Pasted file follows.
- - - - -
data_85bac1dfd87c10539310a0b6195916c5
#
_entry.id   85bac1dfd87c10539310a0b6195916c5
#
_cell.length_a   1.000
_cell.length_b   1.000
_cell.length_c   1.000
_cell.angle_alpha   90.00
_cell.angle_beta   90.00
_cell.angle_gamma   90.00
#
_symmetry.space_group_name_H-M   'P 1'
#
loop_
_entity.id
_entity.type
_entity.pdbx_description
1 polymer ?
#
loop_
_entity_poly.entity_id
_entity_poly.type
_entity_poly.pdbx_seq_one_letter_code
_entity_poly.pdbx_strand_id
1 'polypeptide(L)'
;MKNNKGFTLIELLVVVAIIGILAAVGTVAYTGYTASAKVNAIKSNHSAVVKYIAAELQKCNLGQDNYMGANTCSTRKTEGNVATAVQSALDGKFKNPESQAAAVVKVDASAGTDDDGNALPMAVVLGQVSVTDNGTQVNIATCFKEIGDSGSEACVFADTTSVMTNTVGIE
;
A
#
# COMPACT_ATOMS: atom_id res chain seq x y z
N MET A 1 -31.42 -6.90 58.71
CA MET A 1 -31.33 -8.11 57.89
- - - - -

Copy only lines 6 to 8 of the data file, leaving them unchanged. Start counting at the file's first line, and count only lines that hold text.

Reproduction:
_cell.length_b   1.000
_cell.length_c   1.000
_cell.angle_alpha   90.00